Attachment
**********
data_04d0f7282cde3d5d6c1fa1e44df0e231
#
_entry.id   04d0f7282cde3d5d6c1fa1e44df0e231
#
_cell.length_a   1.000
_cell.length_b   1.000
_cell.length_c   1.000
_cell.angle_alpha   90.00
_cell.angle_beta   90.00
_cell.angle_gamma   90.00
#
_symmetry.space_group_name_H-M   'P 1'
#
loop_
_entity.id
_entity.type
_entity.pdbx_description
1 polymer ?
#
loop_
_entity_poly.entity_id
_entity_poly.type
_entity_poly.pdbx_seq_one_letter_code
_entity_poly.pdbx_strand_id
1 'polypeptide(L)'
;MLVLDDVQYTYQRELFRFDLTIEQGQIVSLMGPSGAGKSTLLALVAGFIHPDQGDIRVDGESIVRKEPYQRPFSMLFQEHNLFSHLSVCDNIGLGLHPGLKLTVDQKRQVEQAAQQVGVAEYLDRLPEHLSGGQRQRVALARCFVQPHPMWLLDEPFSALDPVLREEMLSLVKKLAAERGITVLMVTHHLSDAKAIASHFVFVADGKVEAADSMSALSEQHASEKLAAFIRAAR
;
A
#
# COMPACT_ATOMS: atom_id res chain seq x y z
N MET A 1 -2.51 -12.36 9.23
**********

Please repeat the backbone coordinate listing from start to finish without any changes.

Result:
data_04d0f7282cde3d5d6c1fa1e44df0e231
#
_entry.id   04d0f7282cde3d5d6c1fa1e44df0e231
#
_cell.length_a   1.000
_cell.length_b   1.000
_cell.length_c   1.000
_cell.angle_alpha   90.00
_cell.angle_beta   90.00
_cell.angle_gamma   90.00
#
_symmetry.space_group_name_H-M   'P 1'
#
loop_
_entity.id
_entity.type
_entity.pdbx_description
1 polymer ?
#
loop_
_entity_poly.entity_id
_entity_poly.type
_entity_poly.pdbx_seq_one_letter_code
_entity_poly.pdbx_strand_id
1 'polypeptide(L)'
;MLVLDDVQYTYQRELFRFDLTIEQGQIVSLMGPSGAGKSTLLALVAGFIHPDQGDIRVDGESIVRKEPYQRPFSMLFQEHNLFSHLSVCDNIGLGLHPGLKLTVDQKRQVEQAAQQVGVAEYLDRLPEHLSGGQRQRVALARCFVQPHPMWLLDEPFSALDPVLREEMLSLVKKLAAERGITVLMVTHHLSDAKAIASHFVFVADGKVEAADSMSALSEQHASEKLAAFIRAAR
;
A
#
# COMPACT_ATOMS: atom_id res chain seq x y z
N MET A 1 -2.51 -12.36 9.23